Libertarian Party Gains in Iowa, Plans on Future Growth


Isaiah Steele

The Libertarian party is now considered a major party in the state of Iowa.

Isaiah Steele, Site manager

Following the midterm elections held this November, many assessments were made about the state of our nation and where it is headed politically. Although some predicted a “red wave” in the weeks leading up to the election, they were left disappointed, with few predicting the growth of the libertarian party in the state of Iowa.


After applying for major party status and surpassing the 2% vote threshold, The Libertarian party is now considered a full-fledged political party in Iowa alongside the Republican and Democratic parties. This change allows voters to register as Libertarian and the party to hold its own primary elections.

Photo credit to Isaiah Steele.

This status is not a first for the Libertarian party though. After the 2016 election, when Libertarian

 presidential candidate Gary Johnsonreceived 3.8% of the vote, the party held major party status. But when the party failed to garner 2% of Iowa votes in 2018, Libertarians lost their major party status.


Iowa Libertarian Party Chair Jules Cutler is confident that 2024 will not be a repeat of 2018, citing a growing gap between the other two major parties, “Those extremes become more and more extreme every year and I think that people who are middle of the road are looking for a home and we welcome them.”


PVHS government teacher Trevor Zahn echoes Cutler’s sentiment. “In terms of the growth of the Libertarian party, I would say you can probably track it back to the 2016 election,” he said. “The Libertarian party took advantage of the situation in which a lot of people were dissatisfied with the mainstream Republican and Democratic options and really sold the ‘you can consider a third option too’ concept at the time and more people were willing to consider a third-party option as opposed to the traditional two-party system.”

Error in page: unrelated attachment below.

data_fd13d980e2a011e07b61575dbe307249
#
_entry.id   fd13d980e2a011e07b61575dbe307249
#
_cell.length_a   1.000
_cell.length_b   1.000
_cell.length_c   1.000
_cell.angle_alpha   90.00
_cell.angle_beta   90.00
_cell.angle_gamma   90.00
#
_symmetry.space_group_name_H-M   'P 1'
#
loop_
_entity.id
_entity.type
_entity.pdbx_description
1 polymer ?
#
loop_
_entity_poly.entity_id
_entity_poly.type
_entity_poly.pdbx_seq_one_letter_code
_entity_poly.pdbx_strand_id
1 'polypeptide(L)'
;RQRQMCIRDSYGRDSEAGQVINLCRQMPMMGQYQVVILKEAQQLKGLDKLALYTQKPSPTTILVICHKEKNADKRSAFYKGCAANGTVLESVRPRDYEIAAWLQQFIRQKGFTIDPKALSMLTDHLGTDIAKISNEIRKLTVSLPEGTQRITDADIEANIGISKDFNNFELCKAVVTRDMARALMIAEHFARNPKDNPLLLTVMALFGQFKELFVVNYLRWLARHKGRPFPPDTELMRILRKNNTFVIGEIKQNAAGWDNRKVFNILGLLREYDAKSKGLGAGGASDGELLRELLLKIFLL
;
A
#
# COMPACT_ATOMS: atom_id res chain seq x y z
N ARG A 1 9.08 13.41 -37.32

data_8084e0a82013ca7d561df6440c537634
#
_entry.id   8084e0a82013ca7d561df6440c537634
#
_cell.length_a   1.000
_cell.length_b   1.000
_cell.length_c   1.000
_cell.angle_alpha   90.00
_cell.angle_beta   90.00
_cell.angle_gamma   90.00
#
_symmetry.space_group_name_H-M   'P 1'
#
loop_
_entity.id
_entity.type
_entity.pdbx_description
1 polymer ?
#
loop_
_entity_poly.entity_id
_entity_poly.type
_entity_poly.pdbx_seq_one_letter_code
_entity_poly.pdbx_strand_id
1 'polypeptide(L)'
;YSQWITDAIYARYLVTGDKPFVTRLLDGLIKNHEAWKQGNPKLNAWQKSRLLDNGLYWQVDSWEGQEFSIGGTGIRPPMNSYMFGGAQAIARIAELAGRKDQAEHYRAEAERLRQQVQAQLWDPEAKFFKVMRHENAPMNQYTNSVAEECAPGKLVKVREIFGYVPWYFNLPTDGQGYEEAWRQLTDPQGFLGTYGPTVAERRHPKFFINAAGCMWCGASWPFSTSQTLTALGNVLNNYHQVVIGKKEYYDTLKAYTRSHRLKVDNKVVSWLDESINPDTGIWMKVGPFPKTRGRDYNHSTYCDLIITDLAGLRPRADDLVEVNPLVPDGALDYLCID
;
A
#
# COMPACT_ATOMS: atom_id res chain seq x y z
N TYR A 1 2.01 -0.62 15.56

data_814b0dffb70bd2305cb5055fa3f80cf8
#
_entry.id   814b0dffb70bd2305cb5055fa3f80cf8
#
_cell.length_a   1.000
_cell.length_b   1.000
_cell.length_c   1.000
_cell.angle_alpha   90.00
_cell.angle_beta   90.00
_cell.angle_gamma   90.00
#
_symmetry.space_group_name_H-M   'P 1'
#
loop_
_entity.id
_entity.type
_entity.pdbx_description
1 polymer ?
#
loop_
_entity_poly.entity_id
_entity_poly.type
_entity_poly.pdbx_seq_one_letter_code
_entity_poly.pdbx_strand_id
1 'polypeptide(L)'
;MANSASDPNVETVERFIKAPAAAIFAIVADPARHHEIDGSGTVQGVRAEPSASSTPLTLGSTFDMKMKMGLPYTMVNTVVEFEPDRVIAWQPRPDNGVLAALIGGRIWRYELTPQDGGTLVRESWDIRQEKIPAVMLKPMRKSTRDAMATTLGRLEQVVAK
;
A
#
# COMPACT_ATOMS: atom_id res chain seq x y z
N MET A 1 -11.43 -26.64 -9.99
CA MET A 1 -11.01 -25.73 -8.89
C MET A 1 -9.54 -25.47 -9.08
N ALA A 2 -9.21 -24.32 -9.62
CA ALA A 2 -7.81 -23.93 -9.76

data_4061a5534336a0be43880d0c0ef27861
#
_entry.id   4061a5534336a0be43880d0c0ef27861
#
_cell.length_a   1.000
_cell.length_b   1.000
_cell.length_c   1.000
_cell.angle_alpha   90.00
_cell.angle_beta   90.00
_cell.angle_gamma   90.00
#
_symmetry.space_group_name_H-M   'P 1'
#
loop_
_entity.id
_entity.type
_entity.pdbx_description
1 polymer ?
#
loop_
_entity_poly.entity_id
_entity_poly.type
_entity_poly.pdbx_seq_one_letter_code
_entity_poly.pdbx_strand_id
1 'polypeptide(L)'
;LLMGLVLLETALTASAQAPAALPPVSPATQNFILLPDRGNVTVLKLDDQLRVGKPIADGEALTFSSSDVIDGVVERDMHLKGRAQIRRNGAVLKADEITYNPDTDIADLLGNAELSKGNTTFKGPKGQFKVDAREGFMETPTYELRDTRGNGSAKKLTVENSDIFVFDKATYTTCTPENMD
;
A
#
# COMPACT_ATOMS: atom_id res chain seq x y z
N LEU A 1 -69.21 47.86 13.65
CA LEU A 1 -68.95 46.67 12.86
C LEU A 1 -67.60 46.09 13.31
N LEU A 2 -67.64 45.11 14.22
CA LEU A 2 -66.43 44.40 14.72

Although Libertarians only hold 2% of the vote, Libertarians consider it a win, and a good foothold toward growth. This year’s Libertarian candidate for Iowa governor Rick Stewart said, “We don’t feel like we lost. . . We are going to recruit more active libertarians…we’re going to have a lot more door knockers, a lot more telephone callers, a lot more letters written to the editor, all that kind of energy that comes from being a major party. That’s ours to carry forward.”


Stewart’s remarks are supported by numbers that Zahn cited: “The number of registered Libertarians has actually increased by 92% in the past 10 years while Democrats (-8%) and Republicans (-5%) have seen a slight downturn in popularity as more people drift towards the middle and are more likely to identify as ‘Independent’ than ever before.”


Stewart’s and Cutler’s optimism will be put to the test during the 2024 presidential election. If the Libertarian party continues to grow, it will become a major factor in future election outcomes. However, the only way for the Libertarian Party to grow is to take votes away from the major parties currently in a stalemate for the heart of the nation.